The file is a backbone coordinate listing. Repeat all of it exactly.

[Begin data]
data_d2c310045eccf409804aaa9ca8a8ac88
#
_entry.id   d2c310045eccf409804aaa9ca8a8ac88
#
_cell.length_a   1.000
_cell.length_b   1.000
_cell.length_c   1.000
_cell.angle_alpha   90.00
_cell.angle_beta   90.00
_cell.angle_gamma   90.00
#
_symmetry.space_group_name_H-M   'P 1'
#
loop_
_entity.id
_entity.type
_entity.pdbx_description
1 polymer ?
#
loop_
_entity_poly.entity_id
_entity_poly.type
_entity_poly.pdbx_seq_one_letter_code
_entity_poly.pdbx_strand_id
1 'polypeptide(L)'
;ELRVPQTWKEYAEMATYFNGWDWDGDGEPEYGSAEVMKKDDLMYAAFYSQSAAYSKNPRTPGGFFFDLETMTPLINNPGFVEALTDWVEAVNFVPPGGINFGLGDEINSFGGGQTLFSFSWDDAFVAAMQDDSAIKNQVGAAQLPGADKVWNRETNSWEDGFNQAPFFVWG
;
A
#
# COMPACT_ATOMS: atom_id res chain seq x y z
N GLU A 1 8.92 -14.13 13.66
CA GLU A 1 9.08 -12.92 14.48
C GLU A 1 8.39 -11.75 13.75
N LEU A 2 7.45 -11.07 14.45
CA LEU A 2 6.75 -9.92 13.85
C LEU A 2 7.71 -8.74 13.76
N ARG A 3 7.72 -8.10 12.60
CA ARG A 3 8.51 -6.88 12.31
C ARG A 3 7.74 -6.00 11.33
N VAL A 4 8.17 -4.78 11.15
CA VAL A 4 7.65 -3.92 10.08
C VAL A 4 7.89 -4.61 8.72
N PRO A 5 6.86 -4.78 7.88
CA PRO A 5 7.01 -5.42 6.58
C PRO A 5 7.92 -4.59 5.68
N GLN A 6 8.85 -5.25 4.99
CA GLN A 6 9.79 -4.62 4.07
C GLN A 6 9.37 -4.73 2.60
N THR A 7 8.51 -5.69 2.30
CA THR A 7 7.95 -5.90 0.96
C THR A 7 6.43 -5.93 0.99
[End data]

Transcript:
data_d2c310045eccf409804aaa9ca8a8ac88
#
_entry.id   d2c310045eccf409804aaa9ca8a8ac88
#
_cell.length_a   1.000
_cell.length_b   1.000
_cell.length_c   1.000
_cell.angle_alpha   90.00
_cell.angle_beta   90.00
_cell.angle_gamma   90.00
#
_symmetry.space_group_name_H-M   'P 1'
#
loop_
_entity.id
_entity.type
_entity.pdbx_description
1 polymer ?
#
loop_
_entity_poly.entity_id
_entity_poly.type
_entity_poly.pdbx_seq_one_letter_code
_entity_poly.pdbx_strand_id
1 'polypeptide(L)'
;ELRVPQTWKEYAEMATYFNGWDWDGDGEPEYGSAEVMKKDDLMYAAFYSQSAAYSKNPRTPGGFFFDLETMTPLINNPGFVEALTDWVEAVNFVPPGGINFGLGDEINSFGGGQTLFSFSWDDAFVAAMQDDSAIKNQVGAAQLPGADKVWNRETNSWEDGFNQAPFFVWG
;
A
#
# COMPACT_ATOMS: atom_id res chain seq x y z
N GLU A 1 8.92 -14.13 13.66
CA GLU A 1 9.08 -12.92 14.48
C GLU A 1 8.39 -11.75 13.75
N LEU A 2 7.45 -11.07 14.45
CA LEU A 2 6.75 -9.92 13.85
C LEU A 2 7.71 -8.74 13.76
N ARG A 3 7.72 -8.10 12.60
CA ARG A 3 8.51 -6.88 12.31
C ARG A 3 7.74 -6.00 11.33
N VAL A 4 8.17 -4.78 11.15
CA VAL A 4 7.65 -3.92 10.08
C VAL A 4 7.89 -4.61 8.72
N PRO A 5 6.86 -4.78 7.88
CA PRO A 5 7.01 -5.42 6.58
C PRO A 5 7.92 -4.59 5.68
N GLN A 6 8.85 -5.25 4.99
CA GLN A 6 9.79 -4.62 4.07
C GLN A 6 9.37 -4.73 2.60
N THR A 7 8.51 -5.69 2.30
CA THR A 7 7.95 -5.90 0.96
C THR A 7 6.43 -5.93 0.99